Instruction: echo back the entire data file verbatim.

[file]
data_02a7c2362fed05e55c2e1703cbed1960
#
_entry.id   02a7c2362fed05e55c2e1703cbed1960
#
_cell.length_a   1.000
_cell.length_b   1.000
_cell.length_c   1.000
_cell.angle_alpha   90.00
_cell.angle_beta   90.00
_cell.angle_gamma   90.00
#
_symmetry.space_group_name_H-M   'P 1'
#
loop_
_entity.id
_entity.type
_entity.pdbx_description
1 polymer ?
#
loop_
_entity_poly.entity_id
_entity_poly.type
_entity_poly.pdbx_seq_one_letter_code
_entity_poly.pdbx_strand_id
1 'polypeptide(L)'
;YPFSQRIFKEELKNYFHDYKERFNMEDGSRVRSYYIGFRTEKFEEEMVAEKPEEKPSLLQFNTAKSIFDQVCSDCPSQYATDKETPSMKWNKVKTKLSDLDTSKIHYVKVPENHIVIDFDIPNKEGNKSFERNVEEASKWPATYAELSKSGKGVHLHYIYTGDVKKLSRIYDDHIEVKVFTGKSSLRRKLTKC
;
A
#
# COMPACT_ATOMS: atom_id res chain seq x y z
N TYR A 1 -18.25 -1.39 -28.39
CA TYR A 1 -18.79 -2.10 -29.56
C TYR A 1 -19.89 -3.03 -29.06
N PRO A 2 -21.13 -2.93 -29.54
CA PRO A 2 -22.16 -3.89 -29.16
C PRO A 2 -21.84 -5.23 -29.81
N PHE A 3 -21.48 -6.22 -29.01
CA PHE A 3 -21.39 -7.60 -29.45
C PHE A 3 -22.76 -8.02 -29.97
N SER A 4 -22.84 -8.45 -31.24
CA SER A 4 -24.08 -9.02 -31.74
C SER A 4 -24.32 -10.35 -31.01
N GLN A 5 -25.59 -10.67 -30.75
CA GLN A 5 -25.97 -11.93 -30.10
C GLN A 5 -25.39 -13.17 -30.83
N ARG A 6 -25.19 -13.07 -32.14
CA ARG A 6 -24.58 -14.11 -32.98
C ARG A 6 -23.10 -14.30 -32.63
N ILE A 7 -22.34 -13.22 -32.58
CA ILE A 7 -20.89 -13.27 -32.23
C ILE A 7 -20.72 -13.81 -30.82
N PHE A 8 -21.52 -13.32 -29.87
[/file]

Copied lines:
data_02a7c2362fed05e55c2e1703cbed1960
#
_entry.id   02a7c2362fed05e55c2e1703cbed1960
#
_cell.length_a   1.000
_cell.length_b   1.000
_cell.length_c   1.000
_cell.angle_alpha   90.00
_cell.angle_beta   90.00
_cell.angle_gamma   90.00
#
_symmetry.space_group_name_H-M   'P 1'
#
loop_
_entity.id
_entity.type
_entity.pdbx_description
1 polymer ?
#
loop_
_entity_poly.entity_id
_entity_poly.type
_entity_poly.pdbx_seq_one_letter_code
_entity_poly.pdbx_strand_id
1 'polypeptide(L)'
;YPFSQRIFKEELKNYFHDYKERFNMEDGSRVRSYYIGFRTEKFEEEMVAEKPEEKPSLLQFNTAKSIFDQVCSDCPSQYATDKETPSMKWNKVKTKLSDLDTSKIHYVKVPENHIVIDFDIPNKEGNKSFERNVEEASKWPATYAELSKSGKGVHLHYIYTGDVKKLSRIYDDHIEVKVFTGKSSLRRKLTKC
;
A
#
# COMPACT_ATOMS: atom_id res chain seq x y z
N TYR A 1 -18.25 -1.39 -28.39
CA TYR A 1 -18.79 -2.10 -29.56
C TYR A 1 -19.89 -3.03 -29.06
N PRO A 2 -21.13 -2.93 -29.54
CA PRO A 2 -22.16 -3.89 -29.16
C PRO A 2 -21.84 -5.23 -29.81
N PHE A 3 -21.48 -6.22 -29.01
CA PHE A 3 -21.39 -7.60 -29.45
C PHE A 3 -22.76 -8.02 -29.97
N SER A 4 -22.84 -8.45 -31.24
CA SER A 4 -24.08 -9.02 -31.74
C SER A 4 -24.32 -10.35 -31.01
N GLN A 5 -25.59 -10.67 -30.75
CA GLN A 5 -25.97 -11.93 -30.10
C GLN A 5 -25.39 -13.17 -30.83
N ARG A 6 -25.19 -13.07 -32.14
CA ARG A 6 -24.58 -14.11 -32.98
C ARG A 6 -23.10 -14.30 -32.63
N ILE A 7 -22.34 -13.22 -32.58
CA ILE A 7 -20.89 -13.27 -32.23
C ILE A 7 -20.72 -13.81 -30.82
N PHE A 8 -21.52 -13.32 -29.87